Short, scary ghost stories

short, scary Ghost Stories home | Classic Ghost Stories

WANTED short, scary ghost stories - fiction or factual - for publication on this site.If published, we will be happy to list author's biographical details and a link back to your Web site.Copyright will remain with authors. Send submissions/outlines to abracad.

The Works of Edgar Allan Poe Raven Edition Volume 1


page 20 of 24 | page 1 | The Works of Edgar Allan Poe Volume 1

Complete Stories and Poems of Edgar Allan Poe

-. " 1.

"Now, in English, the letter which most frequently occurs is e. Afterwards, succession runs thus: _a o i d h n r s t u y c f g l m w b k p q x z_. _E_ predominates so remarkably that an individual sentence of any length is rarely seen, in which it is not the prevailing character.

"Here, then, we leave, in the very beginning, the groundwork for something more than a mere guess. The general use which may be made of the table is obvious - but, in this particular cipher, we shall only very partially require its aid. As our predominant character is 8, we will commence by assuming it as the _e_ of the natural alphabet. To verify the supposition, let us observe if the 8 be seen often in couples - for _e_ is doubled with great frequency in English - in such words, for example, as 'meet,' '.fleet,' 'speed,' 'seen,' been,' 'agree,' &c. In the present instance we see it doubled no less than five times, although the cryptograph is brief.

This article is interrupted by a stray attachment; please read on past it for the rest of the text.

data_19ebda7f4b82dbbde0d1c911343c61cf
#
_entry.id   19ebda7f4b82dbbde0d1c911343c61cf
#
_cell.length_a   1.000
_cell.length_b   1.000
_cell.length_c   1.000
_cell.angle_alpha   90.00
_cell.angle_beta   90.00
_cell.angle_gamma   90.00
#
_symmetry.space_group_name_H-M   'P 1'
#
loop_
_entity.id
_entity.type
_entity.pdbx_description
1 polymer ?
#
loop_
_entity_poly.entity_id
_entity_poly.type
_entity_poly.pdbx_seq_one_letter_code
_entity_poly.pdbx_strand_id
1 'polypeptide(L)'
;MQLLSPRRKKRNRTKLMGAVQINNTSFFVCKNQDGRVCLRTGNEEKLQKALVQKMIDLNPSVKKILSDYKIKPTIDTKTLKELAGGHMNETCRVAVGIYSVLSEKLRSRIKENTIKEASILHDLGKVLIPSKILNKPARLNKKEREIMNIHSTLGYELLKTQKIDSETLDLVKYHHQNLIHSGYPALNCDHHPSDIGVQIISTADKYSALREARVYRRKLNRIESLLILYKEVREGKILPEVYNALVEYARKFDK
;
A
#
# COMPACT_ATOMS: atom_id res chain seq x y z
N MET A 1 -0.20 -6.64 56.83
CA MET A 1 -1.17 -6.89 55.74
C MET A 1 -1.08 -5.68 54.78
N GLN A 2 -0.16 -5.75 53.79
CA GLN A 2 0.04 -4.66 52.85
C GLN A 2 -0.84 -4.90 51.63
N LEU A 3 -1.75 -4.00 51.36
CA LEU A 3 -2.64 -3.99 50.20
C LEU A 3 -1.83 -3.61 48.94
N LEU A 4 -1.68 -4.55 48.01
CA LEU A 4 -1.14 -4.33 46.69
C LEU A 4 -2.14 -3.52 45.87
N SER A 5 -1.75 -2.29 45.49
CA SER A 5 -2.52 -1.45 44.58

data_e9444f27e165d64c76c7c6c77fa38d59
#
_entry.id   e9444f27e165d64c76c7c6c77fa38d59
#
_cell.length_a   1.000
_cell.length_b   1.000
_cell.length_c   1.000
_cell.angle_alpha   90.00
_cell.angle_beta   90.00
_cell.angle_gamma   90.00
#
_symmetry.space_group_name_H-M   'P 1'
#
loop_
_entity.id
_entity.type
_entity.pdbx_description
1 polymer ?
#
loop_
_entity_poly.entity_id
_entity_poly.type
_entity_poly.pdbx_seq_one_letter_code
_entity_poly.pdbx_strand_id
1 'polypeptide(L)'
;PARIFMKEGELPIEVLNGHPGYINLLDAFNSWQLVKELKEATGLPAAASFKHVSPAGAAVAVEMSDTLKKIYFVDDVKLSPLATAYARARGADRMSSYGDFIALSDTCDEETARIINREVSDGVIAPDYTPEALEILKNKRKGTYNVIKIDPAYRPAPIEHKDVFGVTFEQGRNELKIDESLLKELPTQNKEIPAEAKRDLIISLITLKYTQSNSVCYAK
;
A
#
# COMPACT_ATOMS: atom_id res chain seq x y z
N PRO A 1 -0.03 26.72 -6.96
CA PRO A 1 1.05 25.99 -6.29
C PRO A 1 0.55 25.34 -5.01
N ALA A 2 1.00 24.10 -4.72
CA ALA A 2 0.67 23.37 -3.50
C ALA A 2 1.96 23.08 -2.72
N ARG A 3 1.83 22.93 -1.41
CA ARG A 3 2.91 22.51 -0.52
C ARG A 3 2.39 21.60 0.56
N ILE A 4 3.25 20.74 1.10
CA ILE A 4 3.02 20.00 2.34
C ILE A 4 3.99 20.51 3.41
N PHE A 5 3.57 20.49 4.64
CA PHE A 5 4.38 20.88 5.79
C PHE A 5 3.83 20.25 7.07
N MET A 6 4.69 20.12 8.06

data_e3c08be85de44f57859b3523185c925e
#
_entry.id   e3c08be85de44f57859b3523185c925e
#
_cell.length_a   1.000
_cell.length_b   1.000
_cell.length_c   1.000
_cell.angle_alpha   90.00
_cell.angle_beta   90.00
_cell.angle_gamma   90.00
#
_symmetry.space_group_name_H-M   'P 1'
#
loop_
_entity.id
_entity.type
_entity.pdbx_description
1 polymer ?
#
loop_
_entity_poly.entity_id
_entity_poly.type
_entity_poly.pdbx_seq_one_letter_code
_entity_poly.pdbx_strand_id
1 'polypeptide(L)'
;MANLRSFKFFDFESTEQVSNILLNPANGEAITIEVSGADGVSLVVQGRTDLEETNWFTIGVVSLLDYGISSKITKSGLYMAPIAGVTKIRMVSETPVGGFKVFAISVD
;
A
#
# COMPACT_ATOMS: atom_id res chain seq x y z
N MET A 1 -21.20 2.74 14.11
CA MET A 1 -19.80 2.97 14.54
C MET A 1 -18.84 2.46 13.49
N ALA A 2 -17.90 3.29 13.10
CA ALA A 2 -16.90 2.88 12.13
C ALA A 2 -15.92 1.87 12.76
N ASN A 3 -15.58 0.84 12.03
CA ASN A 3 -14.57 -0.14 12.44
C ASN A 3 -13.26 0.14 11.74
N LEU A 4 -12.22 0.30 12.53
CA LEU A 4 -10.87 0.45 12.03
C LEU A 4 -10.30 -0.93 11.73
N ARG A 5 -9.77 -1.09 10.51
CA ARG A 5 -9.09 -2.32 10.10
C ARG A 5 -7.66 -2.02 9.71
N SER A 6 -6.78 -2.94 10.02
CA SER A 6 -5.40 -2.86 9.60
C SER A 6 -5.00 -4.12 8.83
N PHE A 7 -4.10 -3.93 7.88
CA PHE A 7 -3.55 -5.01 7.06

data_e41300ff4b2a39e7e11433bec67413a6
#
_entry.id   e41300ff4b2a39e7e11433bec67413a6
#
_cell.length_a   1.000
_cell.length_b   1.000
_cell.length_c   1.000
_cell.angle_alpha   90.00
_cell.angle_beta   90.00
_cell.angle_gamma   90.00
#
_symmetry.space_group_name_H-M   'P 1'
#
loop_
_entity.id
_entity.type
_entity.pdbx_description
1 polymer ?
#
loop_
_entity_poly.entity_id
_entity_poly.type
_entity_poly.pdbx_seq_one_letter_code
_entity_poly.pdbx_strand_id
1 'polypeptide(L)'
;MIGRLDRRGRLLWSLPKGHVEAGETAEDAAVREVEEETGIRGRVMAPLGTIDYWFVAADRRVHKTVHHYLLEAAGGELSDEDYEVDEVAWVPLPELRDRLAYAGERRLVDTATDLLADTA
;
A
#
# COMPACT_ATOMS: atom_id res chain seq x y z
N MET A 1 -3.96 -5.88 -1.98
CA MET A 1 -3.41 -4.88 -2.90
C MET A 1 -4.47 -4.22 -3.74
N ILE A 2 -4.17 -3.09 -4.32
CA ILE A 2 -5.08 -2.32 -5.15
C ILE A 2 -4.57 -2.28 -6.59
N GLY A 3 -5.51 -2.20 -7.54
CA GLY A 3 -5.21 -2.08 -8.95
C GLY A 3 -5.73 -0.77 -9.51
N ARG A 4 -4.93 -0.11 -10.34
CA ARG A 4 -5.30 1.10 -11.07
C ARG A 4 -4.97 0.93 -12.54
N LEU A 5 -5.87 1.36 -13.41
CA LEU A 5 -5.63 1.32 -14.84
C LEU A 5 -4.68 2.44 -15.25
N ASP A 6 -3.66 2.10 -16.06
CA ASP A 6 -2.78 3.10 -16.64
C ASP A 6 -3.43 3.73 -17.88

"Let us assume 8, then, as _e_. Now, of all _words_ in the language, 'the' is most usual; let us see, therefore, whether there are not repetitions of any three characters, in the same order of collocation, the last of them being 8. If we discover repetitions of such letters, so arranged, they will most probably represent the word 'the.' Upon inspection, we find no less than seven such arrangements, the characters being ;48. We may, therefore, assume that ; represents _t_, 4 represents _h_, and 8 represents _e_ - the last being now well confirmed. Thus a great step has been taken.

"But, having established a single word, we are enabled to establish a vastly important point; that is to say, several commencements and terminations of other words. Let us refer, for example, to the last instance but one, in which the combination ;48 occurs - not far from the end of the cipher. We know that the ; immediately ensuing is the commencement of a word, and, of the six characters succeeding this 'the,' we are cognizant of no less than five. Let us set these characters down, thus, by the letters we know them to represent, leaving a space for the unknown -

t eeth.

"Here we are enabled, at once, to discard the 'th,' as forming no portion of the word commencing with the first t; since, by experiment of the entire alphabet for a letter adapted to the vacancy, we perceive that no word can be formed of which this _th_ can be a part. We are thus narrowed into

t ee,

and, going through the alphabet, if necessary, as before, we arrive at the word 'tree,' as the sole possible reading. We thus gain another letter, _r_, represented by (, with the words 'the tree' in juxtaposition.

"Looking beyond these words, for a short distance, we again see the combination ;48, and employ it by way of _termination_ to what immediately precedes. We have thus this arrangement:

the tree ;4(‡?34 the,

or, substituting the natural letters, where known, it reads thus:

the tree thr‡?3h the.

"Now, if, in place of the unknown characters, we leave blank spaces, or substitute dots, we read thus: